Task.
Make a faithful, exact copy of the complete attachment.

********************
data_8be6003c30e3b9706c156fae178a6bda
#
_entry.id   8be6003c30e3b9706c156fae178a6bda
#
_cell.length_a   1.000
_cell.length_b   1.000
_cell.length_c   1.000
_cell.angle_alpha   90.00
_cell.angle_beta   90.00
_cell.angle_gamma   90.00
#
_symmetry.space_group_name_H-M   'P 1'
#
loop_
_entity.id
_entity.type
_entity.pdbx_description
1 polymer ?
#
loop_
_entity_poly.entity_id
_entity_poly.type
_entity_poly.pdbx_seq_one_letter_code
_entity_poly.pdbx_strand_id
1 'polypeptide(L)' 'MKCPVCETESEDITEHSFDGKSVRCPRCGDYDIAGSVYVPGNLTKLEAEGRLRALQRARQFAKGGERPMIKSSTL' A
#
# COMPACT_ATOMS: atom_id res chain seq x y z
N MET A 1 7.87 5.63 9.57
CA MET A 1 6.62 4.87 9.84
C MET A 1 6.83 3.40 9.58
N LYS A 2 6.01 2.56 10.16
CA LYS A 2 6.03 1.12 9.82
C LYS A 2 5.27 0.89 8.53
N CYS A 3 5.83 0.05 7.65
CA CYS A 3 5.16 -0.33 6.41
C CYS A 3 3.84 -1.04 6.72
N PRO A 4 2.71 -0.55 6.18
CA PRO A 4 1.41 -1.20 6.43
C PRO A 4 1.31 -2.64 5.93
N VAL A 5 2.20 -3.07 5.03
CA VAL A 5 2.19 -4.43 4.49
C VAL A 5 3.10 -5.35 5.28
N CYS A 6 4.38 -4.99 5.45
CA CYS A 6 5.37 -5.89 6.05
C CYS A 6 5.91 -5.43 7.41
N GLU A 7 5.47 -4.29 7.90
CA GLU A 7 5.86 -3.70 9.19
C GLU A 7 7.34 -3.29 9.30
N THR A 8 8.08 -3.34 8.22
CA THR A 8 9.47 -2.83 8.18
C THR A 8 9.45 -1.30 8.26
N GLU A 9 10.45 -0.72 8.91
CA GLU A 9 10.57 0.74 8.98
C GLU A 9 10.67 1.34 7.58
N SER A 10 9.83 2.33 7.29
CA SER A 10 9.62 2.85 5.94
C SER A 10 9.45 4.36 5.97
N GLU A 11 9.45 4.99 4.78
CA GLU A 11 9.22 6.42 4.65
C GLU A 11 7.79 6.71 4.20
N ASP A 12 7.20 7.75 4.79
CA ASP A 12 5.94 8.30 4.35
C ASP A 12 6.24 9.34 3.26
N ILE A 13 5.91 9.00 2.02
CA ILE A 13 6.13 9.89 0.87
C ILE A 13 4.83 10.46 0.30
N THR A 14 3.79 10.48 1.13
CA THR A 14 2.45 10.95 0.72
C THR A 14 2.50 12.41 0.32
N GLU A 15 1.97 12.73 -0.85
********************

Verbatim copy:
data_8be6003c30e3b9706c156fae178a6bda
#
_entry.id   8be6003c30e3b9706c156fae178a6bda
#
_cell.length_a   1.000
_cell.length_b   1.000
_cell.length_c   1.000
_cell.angle_alpha   90.00
_cell.angle_beta   90.00
_cell.angle_gamma   90.00
#
_symmetry.space_group_name_H-M   'P 1'
#
loop_
_entity.id
_entity.type
_entity.pdbx_description
1 polymer ?
#
loop_
_entity_poly.entity_id
_entity_poly.type
_entity_poly.pdbx_seq_one_letter_code
_entity_poly.pdbx_strand_id
1 'polypeptide(L)' 'MKCPVCETESEDITEHSFDGKSVRCPRCGDYDIAGSVYVPGNLTKLEAEGRLRALQRARQFAKGGERPMIKSSTL' A
#
# COMPACT_ATOMS: atom_id res chain seq x y z
N MET A 1 7.87 5.63 9.57
CA MET A 1 6.62 4.87 9.84
C MET A 1 6.83 3.40 9.58
N LYS A 2 6.01 2.56 10.16
CA LYS A 2 6.03 1.12 9.82
C LYS A 2 5.27 0.89 8.53
N CYS A 3 5.83 0.05 7.65
CA CYS A 3 5.16 -0.33 6.41
C CYS A 3 3.84 -1.04 6.72
N PRO A 4 2.71 -0.55 6.18
CA PRO A 4 1.41 -1.20 6.43
C PRO A 4 1.31 -2.64 5.93
N VAL A 5 2.20 -3.07 5.03
CA VAL A 5 2.19 -4.43 4.49
C VAL A 5 3.10 -5.35 5.28
N CYS A 6 4.38 -4.99 5.45
CA CYS A 6 5.37 -5.89 6.05
C CYS A 6 5.91 -5.43 7.41
N GLU A 7 5.47 -4.29 7.90
CA GLU A 7 5.86 -3.70 9.19
C GLU A 7 7.34 -3.29 9.30
N THR A 8 8.08 -3.34 8.22
CA THR A 8 9.47 -2.83 8.18
C THR A 8 9.45 -1.30 8.26
N GLU A 9 10.45 -0.72 8.91
CA GLU A 9 10.57 0.74 8.98
C GLU A 9 10.67 1.34 7.58
N SER A 10 9.83 2.33 7.29
CA SER A 10 9.62 2.85 5.94
C SER A 10 9.45 4.36 5.97
N GLU A 11 9.45 4.99 4.78
CA GLU A 11 9.22 6.42 4.65
C GLU A 11 7.79 6.71 4.20
N ASP A 12 7.20 7.75 4.79
CA ASP A 12 5.94 8.30 4.35
C ASP A 12 6.24 9.34 3.26
N ILE A 13 5.91 9.00 2.02
CA ILE A 13 6.13 9.89 0.87
C ILE A 13 4.83 10.46 0.30
N THR A 14 3.79 10.48 1.13
CA THR A 14 2.45 10.95 0.72
C THR A 14 2.50 12.41 0.32
N GLU A 15 1.97 12.73 -0.85